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    you can see thousands of galaxies,
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    and we know that there must be
    hundreds of millions, billions of galaxies
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    in the entire universe,
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    some like our own and some very different.
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    So you think, OK, well,
    I can continue this journey.
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    This is easy. I can just
    use a very powerful telescope
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    and just look at the sky, no problem.
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    It's actually really missing out
    if we just do that.
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    Now, that's because
    everything I've talked about so far
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    is just using the visible spectrum,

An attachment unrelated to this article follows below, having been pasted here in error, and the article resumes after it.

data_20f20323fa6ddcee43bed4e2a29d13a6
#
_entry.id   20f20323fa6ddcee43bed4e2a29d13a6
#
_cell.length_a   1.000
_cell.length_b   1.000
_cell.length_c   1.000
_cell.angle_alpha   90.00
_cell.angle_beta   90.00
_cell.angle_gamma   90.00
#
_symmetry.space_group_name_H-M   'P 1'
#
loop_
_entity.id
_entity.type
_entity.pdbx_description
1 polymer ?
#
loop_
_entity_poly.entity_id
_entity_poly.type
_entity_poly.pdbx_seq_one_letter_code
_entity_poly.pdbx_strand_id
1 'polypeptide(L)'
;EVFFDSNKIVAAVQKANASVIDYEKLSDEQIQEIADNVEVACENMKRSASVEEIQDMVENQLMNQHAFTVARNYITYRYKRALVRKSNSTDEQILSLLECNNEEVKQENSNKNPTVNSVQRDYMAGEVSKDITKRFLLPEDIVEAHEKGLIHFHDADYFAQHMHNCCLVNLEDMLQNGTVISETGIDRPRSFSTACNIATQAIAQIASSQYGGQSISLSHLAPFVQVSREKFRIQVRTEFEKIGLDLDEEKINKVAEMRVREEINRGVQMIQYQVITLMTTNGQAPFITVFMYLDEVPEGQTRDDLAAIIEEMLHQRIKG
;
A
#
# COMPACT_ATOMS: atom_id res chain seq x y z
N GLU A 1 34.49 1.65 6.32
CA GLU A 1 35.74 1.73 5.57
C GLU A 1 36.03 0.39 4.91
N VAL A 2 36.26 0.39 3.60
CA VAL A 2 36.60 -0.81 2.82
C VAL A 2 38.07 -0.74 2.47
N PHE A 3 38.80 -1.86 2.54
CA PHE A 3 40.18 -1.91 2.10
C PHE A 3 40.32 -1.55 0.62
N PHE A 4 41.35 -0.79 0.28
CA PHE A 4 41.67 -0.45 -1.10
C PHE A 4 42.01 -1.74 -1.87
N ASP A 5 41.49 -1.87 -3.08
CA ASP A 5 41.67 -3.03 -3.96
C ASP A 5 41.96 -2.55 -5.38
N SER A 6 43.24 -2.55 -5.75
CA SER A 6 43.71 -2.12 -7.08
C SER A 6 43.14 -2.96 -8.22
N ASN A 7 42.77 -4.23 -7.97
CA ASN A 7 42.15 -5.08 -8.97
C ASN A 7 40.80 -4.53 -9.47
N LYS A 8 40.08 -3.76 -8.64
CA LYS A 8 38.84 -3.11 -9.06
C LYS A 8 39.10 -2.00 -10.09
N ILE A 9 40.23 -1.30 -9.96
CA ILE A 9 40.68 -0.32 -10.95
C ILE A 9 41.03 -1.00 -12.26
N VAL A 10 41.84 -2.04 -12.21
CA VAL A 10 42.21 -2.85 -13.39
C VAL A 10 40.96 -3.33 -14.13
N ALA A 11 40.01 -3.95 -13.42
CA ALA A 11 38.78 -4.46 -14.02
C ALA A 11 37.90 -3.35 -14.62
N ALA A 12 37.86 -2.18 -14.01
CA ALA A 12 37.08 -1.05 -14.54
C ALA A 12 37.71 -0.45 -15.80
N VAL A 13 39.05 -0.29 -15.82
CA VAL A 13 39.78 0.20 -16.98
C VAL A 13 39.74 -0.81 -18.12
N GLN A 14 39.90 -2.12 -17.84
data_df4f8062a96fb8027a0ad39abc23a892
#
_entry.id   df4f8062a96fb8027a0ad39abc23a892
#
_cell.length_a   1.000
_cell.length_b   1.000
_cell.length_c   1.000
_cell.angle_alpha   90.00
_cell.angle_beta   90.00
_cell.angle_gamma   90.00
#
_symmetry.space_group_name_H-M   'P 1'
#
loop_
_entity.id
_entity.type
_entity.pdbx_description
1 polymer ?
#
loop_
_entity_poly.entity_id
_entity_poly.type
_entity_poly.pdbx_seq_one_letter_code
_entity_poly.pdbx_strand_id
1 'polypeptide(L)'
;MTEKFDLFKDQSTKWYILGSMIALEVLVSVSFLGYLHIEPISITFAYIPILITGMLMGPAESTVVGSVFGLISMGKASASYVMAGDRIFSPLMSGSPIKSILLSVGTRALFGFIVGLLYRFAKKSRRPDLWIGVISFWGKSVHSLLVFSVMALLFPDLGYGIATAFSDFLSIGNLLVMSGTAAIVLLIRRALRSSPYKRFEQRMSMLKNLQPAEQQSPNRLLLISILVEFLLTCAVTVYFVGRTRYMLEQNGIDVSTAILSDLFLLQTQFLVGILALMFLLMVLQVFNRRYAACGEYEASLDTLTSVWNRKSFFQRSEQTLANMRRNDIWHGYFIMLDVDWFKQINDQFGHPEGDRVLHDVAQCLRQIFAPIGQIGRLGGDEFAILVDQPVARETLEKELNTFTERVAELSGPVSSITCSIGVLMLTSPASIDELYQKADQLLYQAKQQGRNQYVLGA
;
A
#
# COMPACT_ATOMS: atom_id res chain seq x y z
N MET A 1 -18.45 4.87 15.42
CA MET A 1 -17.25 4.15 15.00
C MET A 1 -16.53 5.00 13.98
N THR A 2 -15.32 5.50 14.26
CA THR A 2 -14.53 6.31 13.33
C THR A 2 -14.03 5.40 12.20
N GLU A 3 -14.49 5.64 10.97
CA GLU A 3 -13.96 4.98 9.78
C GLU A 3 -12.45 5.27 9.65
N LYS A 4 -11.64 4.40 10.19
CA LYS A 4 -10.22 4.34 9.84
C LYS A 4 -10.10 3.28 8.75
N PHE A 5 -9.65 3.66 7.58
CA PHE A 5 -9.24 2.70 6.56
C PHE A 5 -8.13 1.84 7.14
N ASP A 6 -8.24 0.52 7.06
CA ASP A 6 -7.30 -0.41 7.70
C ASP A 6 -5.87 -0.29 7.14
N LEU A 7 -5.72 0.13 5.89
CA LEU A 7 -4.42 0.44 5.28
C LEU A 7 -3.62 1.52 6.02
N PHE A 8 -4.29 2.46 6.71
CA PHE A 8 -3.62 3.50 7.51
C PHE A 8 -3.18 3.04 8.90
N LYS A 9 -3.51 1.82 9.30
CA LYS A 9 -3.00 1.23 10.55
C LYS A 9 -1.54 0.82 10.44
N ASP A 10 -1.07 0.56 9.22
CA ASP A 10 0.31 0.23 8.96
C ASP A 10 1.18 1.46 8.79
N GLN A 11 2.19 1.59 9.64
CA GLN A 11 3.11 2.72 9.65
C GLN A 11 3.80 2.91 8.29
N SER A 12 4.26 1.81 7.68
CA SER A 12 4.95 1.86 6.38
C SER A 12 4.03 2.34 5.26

just the thing that your eyes can see,
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    and that's a tiny slice,
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    a tiny, tiny slice
    of what the universe has to offer us.
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    Now, there's also two very important
    problems with using visible light.
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    Not only are we missing out
    on all the other processes
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    that are emitting other kinds of light,
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    but there's two issues.
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    Now, the first is that dust
    that I mentioned earlier.
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    The dust stops the visible light
    from getting to us.
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    So as we look deeper
    into the universe, we see less light.
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    The dust stops it getting to us.